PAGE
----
US 8064181 B2
The invention relates to a surge arrester having at least one varistor block; two end fittings; one reinforcing element which holds the varistor block under tension at the end fittings and at least one anchoring element, which holds the reinforcing element in a hole through at least one of the end fittings. The reinforcing element is preferable a wedge which splits the reinforcing element and braces with the outer walls of the through-hole. Alternatively, two or more glass-fiber-reinforced reinforcing elements are held in a through-hole, and a wedge between these reinforcing elements ensures that the reinforcing elements are held with a force fit in the end fitting in the area of the through-hole.
1. A surge arrester having:
at least one varistor block;
two end fitting, which are arranged on opposite sides of the varistor block;
at least one reinforcing element which holds the varistor block and the end fittings together;
at least one anchoring element, which holds the reinforcing element in a through-hole through at least one of the end fittings;
characterized in that the anchoring element is a wedge which splits the reinforcing element in its longitudinal direction and braces it against the other walls of the through-hole.
2. A surge arrester having:
at least one varistor block; two end fittings, which are arranged on opposite sides of the varistor block;
at least two reinforcing elements which hold the varistor block and the end fittings together;
at least one anchoring element, which holds the reinforcing element in a through-hole through at least one of the end fittings;
characterized in that at least two reinforcing elements are held in the through-hole through one end fitting, with the anchoring element being a single wedge which braces against each of the reinforcing elements in the through-hole and presses the reinforcing elements against the outer walls of the through-hole.
3. Surge arrester according to
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8. A surge arrester, comprising:
a varistor block disposed between a first end fitting and a second end fitting, the first and second end fittings arranged on opposite ends of the varistor block, wherein the first end fitting comprises a body having a plurality of through-boreholes spaced apart from each other, each through-borehole comprising a bore extending entirely through the body;
a reinforcing element that holds the varistor block and the first and second end fittings together, wherein the reinforcing element extends through a first one of the through-boreholes in the first end fitting; and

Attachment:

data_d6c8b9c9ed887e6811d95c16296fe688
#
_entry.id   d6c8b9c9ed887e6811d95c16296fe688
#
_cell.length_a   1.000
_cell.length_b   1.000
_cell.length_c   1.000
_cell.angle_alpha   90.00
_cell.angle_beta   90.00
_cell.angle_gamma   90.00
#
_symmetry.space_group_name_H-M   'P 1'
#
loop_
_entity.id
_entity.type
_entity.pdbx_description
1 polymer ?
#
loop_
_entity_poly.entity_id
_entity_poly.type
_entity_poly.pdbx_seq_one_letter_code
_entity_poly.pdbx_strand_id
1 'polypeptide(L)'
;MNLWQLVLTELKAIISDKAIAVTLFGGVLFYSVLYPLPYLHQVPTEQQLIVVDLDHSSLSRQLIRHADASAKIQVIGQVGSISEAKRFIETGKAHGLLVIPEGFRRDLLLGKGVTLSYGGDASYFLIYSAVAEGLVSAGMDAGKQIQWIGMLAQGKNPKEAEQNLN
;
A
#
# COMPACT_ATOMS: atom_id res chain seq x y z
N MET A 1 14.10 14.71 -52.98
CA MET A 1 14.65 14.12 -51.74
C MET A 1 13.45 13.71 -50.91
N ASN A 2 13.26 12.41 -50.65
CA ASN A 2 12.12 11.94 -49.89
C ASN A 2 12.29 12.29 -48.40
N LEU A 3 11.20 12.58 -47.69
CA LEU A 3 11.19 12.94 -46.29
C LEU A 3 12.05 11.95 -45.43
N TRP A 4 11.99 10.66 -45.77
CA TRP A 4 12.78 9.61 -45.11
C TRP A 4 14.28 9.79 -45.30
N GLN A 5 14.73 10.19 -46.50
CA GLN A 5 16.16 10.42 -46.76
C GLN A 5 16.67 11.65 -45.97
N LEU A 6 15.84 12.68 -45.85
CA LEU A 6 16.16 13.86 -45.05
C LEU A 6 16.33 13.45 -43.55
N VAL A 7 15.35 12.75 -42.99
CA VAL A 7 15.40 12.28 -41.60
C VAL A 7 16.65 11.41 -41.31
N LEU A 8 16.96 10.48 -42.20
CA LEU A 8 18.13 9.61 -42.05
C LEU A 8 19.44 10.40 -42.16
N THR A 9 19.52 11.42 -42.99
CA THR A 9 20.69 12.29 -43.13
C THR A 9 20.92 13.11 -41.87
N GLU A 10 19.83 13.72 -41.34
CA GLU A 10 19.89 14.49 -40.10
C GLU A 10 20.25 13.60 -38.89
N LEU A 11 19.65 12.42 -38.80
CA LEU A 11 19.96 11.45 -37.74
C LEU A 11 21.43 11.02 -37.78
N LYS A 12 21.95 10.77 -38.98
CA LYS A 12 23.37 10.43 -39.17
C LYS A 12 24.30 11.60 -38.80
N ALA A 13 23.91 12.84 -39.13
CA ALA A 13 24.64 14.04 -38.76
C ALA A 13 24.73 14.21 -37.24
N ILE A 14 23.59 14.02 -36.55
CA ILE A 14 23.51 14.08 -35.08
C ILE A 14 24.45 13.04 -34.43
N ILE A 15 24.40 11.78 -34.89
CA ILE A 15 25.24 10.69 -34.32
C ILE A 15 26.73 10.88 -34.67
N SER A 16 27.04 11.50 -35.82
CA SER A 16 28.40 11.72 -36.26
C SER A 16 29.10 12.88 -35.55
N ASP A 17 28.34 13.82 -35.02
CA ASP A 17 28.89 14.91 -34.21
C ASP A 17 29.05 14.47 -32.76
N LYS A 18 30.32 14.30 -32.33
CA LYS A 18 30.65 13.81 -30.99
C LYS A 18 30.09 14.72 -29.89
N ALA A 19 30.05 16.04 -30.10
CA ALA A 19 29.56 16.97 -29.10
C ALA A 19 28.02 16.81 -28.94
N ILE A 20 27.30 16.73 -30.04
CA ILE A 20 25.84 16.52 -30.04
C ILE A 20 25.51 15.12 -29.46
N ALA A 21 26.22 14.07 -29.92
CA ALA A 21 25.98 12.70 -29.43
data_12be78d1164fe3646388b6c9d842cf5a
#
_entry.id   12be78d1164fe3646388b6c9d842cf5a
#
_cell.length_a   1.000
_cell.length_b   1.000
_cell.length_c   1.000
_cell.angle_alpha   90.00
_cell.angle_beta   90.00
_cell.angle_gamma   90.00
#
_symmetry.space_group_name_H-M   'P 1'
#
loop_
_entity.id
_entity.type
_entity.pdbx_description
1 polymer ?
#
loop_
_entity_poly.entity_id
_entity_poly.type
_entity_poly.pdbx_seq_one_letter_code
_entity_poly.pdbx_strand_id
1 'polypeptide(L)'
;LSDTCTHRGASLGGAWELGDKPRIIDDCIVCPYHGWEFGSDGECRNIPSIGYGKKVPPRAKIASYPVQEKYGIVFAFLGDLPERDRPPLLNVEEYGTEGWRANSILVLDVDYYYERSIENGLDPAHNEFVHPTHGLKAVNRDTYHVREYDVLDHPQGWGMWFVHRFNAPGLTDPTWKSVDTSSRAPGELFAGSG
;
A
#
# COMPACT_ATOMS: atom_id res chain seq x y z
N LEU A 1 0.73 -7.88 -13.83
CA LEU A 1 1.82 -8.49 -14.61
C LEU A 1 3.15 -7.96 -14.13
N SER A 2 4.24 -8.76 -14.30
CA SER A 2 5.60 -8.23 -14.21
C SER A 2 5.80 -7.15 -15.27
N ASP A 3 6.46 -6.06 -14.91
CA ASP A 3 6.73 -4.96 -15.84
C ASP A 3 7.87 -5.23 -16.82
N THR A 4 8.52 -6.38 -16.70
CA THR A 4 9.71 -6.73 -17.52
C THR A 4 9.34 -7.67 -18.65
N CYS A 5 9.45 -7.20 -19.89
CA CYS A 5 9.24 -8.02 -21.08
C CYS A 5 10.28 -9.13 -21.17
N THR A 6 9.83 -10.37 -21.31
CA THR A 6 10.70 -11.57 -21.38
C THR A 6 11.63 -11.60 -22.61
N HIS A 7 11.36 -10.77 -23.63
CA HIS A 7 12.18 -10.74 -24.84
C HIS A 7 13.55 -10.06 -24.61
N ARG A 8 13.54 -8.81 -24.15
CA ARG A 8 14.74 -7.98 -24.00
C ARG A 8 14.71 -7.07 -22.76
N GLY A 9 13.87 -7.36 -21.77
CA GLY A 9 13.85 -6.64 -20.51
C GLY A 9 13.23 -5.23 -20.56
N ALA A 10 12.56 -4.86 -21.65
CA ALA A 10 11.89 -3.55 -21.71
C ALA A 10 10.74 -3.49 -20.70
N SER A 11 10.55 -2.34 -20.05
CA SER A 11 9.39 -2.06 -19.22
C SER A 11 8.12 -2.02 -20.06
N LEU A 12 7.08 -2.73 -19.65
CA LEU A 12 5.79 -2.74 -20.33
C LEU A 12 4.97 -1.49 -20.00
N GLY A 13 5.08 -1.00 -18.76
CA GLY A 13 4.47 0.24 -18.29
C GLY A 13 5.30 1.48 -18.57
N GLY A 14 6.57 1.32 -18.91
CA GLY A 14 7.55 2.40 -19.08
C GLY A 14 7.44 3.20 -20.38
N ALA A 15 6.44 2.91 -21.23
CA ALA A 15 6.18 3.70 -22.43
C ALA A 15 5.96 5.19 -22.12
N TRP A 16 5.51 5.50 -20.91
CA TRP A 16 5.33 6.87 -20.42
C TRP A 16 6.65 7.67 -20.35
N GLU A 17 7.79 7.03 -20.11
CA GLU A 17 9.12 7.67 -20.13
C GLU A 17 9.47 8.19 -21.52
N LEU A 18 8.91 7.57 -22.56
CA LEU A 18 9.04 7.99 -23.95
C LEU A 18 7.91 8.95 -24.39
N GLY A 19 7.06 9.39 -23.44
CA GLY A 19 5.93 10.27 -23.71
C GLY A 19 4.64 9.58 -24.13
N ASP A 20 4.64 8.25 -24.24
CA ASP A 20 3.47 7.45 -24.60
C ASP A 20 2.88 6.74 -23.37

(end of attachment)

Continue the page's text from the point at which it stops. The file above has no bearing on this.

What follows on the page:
and an anchoring element that holds the reinforcing element in the first through-borehole, wherein the anchoring element has a wedge shape and is inserted into a central area of an end of the reinforcing element in the first through-borehole, wherein the anchoring element presses the reinforcing element outwardly firmly against a circumferential wall of the first through-borehole.
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The invention relates to a surge arrester with a cage design, as is known by way of example from JP 62-149511 (application number). In power supply systems, surge arresters are connected between live lines and earth in order to dissipate any overvoltage on the line to earth, and thus to protect other components in the electrical grid system. A surge arrester such as this contains a stack of varistor blocks, which is connected between two connecting elements or end fittings. This arrangement is accommodated in a housing.
In order to ensure that the varistor blocks make good contact with one another even when subject to mechanical loads, it is necessary to hold the stack together under pressure. In the case of surge arresters with a cage design, this is done by means of reinforcing elements, in general rods or cables, preferably glass-fibre-reinforced plastic rods (GFC rods) which are held under tension at the two end fittings.
One problem with surge arresters such as these is to attach the reinforcing elements securely to the end fittings so as to achieve the necessary strength even in the event of the mechanical loads which occur when surge arresters are installed in the open air.
In the cited Japanese patent application, this problem is solved by providing grooves in the stacking direction of the varistor blocks in the end fittings, into which the reinforcing elements are inserted, and by equipping the end of the reinforcing elements with a thread onto which a nut is screwed whose diameter is larger than the groove in the end fitting, thus holding the reinforcing element—essentially by means of an interlock.
Although a surge arrester can be designed effectively in this way, there is a problem in cutting the thread into the GFC rods that are used as reinforcing elements, without damaging them. This is highly complex and expensive.
European Patent EP 93 915 343.3 discloses further possible ways to allow reinforcing elements to be anchored on the end fittings of a surge arrester. In particular, this document proposes that the reinforcing elements be fixed by means of a pin or a screw which extends at right angles to the longitudinal direction of the reinforcing elements and is passed through a hole through the rods. The pin and the screw are then held in a corresponding recess or a threaded hole in the fitting.
Although it is considerably simpler to make a hole in the direction at right angles to the direction in which the GFC rods that are used as glass-reinforcing elements extend than to cut a thread in them, this design involves the risk of the reinforcing elements being weakened in the area of the hole, such that they tear.